In short this Beijing visit had a momentous impact on Australian history. But as one of the players, Steve Knapp, has told me the 50th anniversary of the visit has hardly been noticed. The players have maintained their China connection and have gone on to do interesting things. Yet they have received very little recognition for what in those days was a brave last-minute decision to visit China and, as Zhou Enlai said, to open the door to China. On the contrary, one of the players has told me how surprised they were when in 1972 the Chinese side was invited to make a return pingpong diplomacy visit to Sydney and they were not invited. Nor was I.

Instead, some in the group involved with the later Whitlam visit have given themselves the credit for the door-opening. True, for subsequent improvements in relations some of them have played a major role. But not for the initial breakthrough. Yet in the many books and articles about the history of Australia’s relations with China it is that Whitlam visit which is seen as the crucial breakthrough, with little or almost no mention of the earlier pingpong breakthrough.

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Gregory Clark began his career in Australia’s Department of External Affairs, with postings to Hongkong and Moscow. Resigning in 1965 to protest Australia’s participating in the Vietnam War he moved to Japan, becoming emeritus president of Tama University in Tokyo and vice-president of the pioneering Akita International University. He continues to live in Japan.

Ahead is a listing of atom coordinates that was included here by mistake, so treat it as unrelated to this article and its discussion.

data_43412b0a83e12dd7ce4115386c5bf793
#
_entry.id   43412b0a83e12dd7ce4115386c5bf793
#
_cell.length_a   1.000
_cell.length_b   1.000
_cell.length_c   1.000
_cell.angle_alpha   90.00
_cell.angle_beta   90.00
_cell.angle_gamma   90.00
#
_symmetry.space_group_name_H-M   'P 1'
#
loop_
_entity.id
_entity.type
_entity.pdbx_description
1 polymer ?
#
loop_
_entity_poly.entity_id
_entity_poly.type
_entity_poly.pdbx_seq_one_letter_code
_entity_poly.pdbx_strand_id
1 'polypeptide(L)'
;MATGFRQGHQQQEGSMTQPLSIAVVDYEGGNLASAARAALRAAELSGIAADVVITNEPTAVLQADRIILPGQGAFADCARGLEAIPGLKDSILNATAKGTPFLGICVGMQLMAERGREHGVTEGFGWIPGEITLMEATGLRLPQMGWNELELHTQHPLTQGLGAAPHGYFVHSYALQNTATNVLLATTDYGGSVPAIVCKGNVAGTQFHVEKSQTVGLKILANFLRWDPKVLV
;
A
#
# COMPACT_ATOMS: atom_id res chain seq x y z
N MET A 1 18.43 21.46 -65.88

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4 Responses to GREGORY CLARK. The anniversary of 1971 Pingpong Diplomacy

  1. Avatar Steve Knapp says:

    In 1971, I was a young table tennis player.
    I had just competed in the World Championships in Nagoya, Japan. At the end of the Championships the majority of the Team dispersed and returned to Australia.
    Two other male players (Paul Pinkewich and Charlie Wuvanich) and our coach (Noel Shorter) remained in Tokyo for training under the guidance of the former world champion and much respected, Ichiro Ogimura. The Team Manager and President of Table Tennis Australia, Dr John Jackson and a female player, Anne Middleton also remained in Japan.
    In April 1971, we watched in awe as the US and other countries toured China to enormous publicity. We wondered why the Australian Team had not been invited.
    The story begins as Greg Clark has written.